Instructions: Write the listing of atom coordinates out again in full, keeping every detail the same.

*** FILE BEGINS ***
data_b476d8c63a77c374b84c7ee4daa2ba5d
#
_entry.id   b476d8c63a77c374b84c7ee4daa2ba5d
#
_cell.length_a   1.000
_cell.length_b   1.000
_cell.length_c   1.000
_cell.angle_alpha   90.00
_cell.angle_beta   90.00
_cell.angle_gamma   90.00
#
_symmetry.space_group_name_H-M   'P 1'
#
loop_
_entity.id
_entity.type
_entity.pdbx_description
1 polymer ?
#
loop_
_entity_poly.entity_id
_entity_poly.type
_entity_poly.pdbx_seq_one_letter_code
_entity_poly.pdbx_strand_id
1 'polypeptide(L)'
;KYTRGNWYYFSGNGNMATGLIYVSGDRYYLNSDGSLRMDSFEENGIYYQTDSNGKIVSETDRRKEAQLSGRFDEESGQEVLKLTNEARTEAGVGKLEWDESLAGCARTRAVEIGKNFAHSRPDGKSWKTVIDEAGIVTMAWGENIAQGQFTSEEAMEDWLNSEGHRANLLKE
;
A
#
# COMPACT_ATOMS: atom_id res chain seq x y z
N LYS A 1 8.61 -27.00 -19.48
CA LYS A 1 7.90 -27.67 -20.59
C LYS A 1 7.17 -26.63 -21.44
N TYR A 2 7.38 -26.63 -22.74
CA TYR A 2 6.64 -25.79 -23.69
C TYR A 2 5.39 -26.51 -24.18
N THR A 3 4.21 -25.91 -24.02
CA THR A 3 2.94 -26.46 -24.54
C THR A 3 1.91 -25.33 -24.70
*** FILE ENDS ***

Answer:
data_b476d8c63a77c374b84c7ee4daa2ba5d
#
_entry.id   b476d8c63a77c374b84c7ee4daa2ba5d
#
_cell.length_a   1.000
_cell.length_b   1.000
_cell.length_c   1.000
_cell.angle_alpha   90.00
_cell.angle_beta   90.00
_cell.angle_gamma   90.00
#
_symmetry.space_group_name_H-M   'P 1'
#
loop_
_entity.id
_entity.type
_entity.pdbx_description
1 polymer ?
#
loop_
_entity_poly.entity_id
_entity_poly.type
_entity_poly.pdbx_seq_one_letter_code
_entity_poly.pdbx_strand_id
1 'polypeptide(L)'
;KYTRGNWYYFSGNGNMATGLIYVSGDRYYLNSDGSLRMDSFEENGIYYQTDSNGKIVSETDRRKEAQLSGRFDEESGQEVLKLTNEARTEAGVGKLEWDESLAGCARTRAVEIGKNFAHSRPDGKSWKTVIDEAGIVTMAWGENIAQGQFTSEEAMEDWLNSEGHRANLLKE
;
A
#
# COMPACT_ATOMS: atom_id res chain seq x y z
N LYS A 1 8.61 -27.00 -19.48
CA LYS A 1 7.90 -27.67 -20.59
C LYS A 1 7.17 -26.63 -21.44
N TYR A 2 7.38 -26.63 -22.74
CA TYR A 2 6.64 -25.79 -23.69
C TYR A 2 5.39 -26.51 -24.18
N THR A 3 4.21 -25.91 -24.02
CA THR A 3 2.94 -26.46 -24.54
C THR A 3 1.91 -25.33 -24.70